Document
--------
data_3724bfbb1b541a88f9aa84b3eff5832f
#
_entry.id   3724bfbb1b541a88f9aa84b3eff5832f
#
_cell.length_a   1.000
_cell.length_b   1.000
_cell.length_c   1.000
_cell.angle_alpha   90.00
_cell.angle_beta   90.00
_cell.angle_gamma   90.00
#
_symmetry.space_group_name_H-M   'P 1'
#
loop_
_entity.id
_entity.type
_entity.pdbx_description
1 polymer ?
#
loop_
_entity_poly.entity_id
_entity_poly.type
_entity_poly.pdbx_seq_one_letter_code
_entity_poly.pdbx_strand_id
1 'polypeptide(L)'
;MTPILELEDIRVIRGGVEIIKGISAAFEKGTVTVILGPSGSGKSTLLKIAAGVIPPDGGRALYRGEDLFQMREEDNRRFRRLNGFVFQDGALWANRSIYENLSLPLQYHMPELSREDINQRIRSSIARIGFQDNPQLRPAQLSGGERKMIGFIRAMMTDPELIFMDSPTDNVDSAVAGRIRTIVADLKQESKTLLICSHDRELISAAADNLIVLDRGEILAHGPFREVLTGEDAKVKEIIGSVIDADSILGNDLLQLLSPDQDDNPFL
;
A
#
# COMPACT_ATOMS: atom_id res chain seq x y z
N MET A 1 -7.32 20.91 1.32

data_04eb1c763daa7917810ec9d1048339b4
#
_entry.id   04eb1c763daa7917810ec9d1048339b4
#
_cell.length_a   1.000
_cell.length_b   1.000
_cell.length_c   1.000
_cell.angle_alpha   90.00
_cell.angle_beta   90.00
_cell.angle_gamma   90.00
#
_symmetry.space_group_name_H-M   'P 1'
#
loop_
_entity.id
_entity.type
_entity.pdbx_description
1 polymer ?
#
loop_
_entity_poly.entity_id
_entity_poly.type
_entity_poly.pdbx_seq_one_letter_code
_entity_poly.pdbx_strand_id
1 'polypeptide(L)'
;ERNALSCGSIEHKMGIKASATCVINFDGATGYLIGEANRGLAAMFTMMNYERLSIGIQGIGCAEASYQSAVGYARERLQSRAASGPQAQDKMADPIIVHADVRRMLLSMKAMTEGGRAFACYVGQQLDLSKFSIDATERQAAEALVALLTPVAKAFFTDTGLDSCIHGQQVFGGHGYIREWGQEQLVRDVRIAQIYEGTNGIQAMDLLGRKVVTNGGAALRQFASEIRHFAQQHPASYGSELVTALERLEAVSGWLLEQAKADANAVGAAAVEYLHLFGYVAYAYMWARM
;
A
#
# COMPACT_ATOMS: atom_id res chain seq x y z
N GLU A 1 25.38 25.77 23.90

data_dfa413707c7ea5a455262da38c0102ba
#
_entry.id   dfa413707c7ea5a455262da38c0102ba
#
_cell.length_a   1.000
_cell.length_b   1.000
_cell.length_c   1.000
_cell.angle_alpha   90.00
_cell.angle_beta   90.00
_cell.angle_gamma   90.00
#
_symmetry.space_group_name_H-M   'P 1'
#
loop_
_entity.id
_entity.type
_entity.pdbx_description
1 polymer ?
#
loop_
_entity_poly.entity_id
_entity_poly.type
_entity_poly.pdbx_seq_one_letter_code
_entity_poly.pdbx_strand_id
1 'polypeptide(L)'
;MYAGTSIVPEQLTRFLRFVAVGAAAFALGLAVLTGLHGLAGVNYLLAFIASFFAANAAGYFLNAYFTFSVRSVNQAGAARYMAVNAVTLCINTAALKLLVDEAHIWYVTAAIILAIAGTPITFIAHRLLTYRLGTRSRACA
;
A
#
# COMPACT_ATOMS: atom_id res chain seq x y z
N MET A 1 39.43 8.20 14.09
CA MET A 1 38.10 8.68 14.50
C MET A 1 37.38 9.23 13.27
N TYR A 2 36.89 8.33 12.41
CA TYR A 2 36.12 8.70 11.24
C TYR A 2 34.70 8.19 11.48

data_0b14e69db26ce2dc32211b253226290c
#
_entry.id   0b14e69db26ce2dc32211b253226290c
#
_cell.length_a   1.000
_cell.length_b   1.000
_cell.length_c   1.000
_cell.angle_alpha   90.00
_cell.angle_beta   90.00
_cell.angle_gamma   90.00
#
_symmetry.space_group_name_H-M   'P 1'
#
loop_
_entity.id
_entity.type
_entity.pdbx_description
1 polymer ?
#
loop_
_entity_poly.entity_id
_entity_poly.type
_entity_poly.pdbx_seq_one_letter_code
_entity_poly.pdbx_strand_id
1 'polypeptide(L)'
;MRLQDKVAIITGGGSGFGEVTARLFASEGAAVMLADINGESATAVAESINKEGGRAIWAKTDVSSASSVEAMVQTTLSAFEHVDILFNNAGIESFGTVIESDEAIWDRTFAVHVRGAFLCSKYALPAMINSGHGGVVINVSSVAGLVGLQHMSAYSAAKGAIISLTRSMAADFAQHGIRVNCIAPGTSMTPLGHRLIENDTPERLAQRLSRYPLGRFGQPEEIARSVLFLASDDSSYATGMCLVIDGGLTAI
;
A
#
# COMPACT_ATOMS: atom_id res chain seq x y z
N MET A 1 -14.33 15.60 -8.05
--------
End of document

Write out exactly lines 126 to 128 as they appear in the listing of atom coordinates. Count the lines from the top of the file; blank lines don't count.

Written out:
A
#
# COMPACT_ATOMS: atom_id res chain seq x y z